Still later, during the sixteenth century, the first armories were published in book form, transcribed from the blazons recorded in scrolls. In England serious attempts were made to control heraldry (eventually heralds conducted "visitations" of remote regions to ensure that armorial abuses were not being perpetrated by usurpers claiming to be armigerous), but in Italy this did not occur. Indeed, while most courts had heraldic officers there were also "independent" heralds in Italy. These "heralds errant" made their services available to any nobleman or other armiger (or aspiring armiger) willing to pay them.

Seals for wax impressions became popular among important armigers, such as those who had to sign feudal documents. By 1700 these were increasingly popular in the form of heavy silver or gold rings which by their nature were more portable than heavy seals attached to handles, and offered the added advantage of serving as ready identification as well. Surprisingly few of these signet rings have been preserved; those in the greatest families rarely date from before 1800. Yet even many of those engraved in the nineteenth or twentieth centuries reflect a touch of traditional artistry.

Coats of arms were also carved into stone, especially above the entry portals of aristocrats' homes, or in effigies of stone sarcophogi.

Armorial Achievements and Crest Coronets
It was previously explained that a crest is a symbol, such as a beast, placed upon a helmet in a full achievement. What is an achievement? This is the complete design forming the context in which a coat of arms (or escutcheon) is usually displayed. It consists of an escutcheon (shield) surmounted by a helm (helmet) upon which a torse (narrow wreath of fabric twisted like rope) is placed which (if the arrangement were an actual three-dimensional model) would secure the mantling (representing a torn surcoat) to the helmet. If it exists (for fewer than 25% of all Italian achievements have them), a crest is placed atop the torse. Italian heraldry, however, shares with Continental heraldry a feature absent in English, Scots and Irish armory: the crest-coronet.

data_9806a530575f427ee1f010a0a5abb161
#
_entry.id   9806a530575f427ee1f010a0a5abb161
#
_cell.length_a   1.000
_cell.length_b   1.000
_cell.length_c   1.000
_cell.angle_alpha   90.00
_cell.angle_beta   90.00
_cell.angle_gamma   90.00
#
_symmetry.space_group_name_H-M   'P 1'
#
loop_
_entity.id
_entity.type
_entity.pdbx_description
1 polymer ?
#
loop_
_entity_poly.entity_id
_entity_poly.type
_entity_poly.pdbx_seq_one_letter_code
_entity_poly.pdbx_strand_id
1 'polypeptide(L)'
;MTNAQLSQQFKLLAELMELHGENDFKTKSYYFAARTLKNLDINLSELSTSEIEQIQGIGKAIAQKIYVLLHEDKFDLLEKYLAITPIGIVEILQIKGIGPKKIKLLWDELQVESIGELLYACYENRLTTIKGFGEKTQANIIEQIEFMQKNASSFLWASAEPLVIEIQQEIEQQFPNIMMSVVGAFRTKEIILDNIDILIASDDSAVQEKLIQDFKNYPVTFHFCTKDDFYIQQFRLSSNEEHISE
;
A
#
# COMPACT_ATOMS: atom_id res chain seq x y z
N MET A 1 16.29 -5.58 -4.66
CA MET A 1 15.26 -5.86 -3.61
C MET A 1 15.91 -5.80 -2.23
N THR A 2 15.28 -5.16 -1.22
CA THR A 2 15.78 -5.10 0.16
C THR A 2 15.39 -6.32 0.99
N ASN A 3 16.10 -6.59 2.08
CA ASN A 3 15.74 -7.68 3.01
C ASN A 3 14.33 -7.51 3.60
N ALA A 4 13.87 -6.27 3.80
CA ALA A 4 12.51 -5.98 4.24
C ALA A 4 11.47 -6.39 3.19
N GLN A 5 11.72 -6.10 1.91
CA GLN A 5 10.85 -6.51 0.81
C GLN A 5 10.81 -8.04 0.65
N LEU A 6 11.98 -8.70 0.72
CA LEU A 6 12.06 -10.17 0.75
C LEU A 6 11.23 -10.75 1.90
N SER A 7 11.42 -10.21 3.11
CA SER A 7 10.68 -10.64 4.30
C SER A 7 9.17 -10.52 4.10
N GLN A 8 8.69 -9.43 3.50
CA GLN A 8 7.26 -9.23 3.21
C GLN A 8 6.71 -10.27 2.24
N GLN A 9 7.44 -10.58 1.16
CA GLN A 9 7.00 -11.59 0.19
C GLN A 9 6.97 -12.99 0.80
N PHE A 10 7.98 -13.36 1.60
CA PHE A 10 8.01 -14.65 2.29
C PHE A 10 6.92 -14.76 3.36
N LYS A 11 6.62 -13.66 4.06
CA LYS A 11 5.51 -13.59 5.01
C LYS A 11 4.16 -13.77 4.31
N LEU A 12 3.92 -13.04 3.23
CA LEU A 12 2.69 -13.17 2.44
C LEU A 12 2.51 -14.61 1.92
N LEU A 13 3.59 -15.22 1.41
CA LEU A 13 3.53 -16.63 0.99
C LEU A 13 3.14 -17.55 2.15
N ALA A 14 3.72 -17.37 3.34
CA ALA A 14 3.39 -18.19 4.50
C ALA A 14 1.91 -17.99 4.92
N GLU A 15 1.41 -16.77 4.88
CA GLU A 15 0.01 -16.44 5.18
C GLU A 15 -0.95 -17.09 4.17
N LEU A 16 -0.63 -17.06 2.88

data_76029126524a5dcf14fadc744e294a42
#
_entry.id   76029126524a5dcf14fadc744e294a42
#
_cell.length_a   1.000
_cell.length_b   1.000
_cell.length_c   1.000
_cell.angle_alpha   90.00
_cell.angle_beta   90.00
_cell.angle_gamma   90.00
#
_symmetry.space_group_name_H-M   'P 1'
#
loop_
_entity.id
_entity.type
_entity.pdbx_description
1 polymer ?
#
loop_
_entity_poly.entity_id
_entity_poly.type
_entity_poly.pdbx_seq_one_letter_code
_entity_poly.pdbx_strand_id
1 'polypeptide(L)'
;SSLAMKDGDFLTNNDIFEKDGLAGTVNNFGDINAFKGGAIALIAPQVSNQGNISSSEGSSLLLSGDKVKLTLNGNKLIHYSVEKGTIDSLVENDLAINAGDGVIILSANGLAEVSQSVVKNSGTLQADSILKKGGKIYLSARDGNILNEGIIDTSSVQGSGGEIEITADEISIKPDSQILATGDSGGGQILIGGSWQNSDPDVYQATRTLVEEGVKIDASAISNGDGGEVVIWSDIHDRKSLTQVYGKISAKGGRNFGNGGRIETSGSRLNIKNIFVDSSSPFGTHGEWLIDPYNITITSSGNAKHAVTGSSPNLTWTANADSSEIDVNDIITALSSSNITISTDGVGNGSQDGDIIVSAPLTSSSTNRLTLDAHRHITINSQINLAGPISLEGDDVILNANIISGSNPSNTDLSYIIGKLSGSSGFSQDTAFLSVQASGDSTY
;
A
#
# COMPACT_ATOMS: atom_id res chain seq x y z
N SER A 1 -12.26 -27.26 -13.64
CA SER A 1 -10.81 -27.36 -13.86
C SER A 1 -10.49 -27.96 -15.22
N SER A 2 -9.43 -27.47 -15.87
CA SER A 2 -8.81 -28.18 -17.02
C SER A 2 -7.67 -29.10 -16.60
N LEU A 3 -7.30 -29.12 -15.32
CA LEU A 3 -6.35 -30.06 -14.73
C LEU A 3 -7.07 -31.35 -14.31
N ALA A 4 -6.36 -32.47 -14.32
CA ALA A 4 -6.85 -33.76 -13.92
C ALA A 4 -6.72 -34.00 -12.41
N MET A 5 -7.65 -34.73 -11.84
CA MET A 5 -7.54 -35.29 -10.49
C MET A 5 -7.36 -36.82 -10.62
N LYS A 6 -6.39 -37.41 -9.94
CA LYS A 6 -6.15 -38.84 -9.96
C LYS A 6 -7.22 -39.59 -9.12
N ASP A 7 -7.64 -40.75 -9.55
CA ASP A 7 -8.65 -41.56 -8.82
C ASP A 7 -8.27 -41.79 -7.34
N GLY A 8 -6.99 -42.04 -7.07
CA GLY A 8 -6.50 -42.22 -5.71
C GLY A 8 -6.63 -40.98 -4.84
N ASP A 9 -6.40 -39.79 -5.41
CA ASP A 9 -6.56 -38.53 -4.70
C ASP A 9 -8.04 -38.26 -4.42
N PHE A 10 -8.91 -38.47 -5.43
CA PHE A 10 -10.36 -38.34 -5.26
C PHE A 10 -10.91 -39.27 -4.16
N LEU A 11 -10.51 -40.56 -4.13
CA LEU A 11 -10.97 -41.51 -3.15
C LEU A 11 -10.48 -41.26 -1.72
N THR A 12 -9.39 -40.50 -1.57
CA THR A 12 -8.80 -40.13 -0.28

Having mentioned the general absence of indications of cadency in Italian escutcheons, it is important to describe how an armiger's position in his family is depicted in his full achievement. In Italy a system of coronets (crowns) is employed to this end. A different coronet exists for each rank: noble prince (principe), duke (duca), marquess (marchese), count (conte), viscount (visconte), baron (barone), patrician (patrizio), untitled nobleman (nobile), hereditary knight (cavaliere ereditario). The arms of an armigerous but non-noble "citizen" (cittadino) do not include a coronet; this is a rare form of armorial recognition comparable to the degree of esquire in England or burgher in central Europe. Unless an armiger happens to be the head of his family (for example a count), his full achievement indicates his rank as an untitled nobleman atop the escutcheon, with the familial coronet of rank atop the helm. The crest --if there is one-- is placed atop this coronet. The example shown here is the achievement of a "nobile dei conti" who might be the younger son, younger brother or younger male cousin of a count. The blazon of arms, as indicated by the hatching, is "argent a bend gules."From top: full achievement, women's armorial bearings,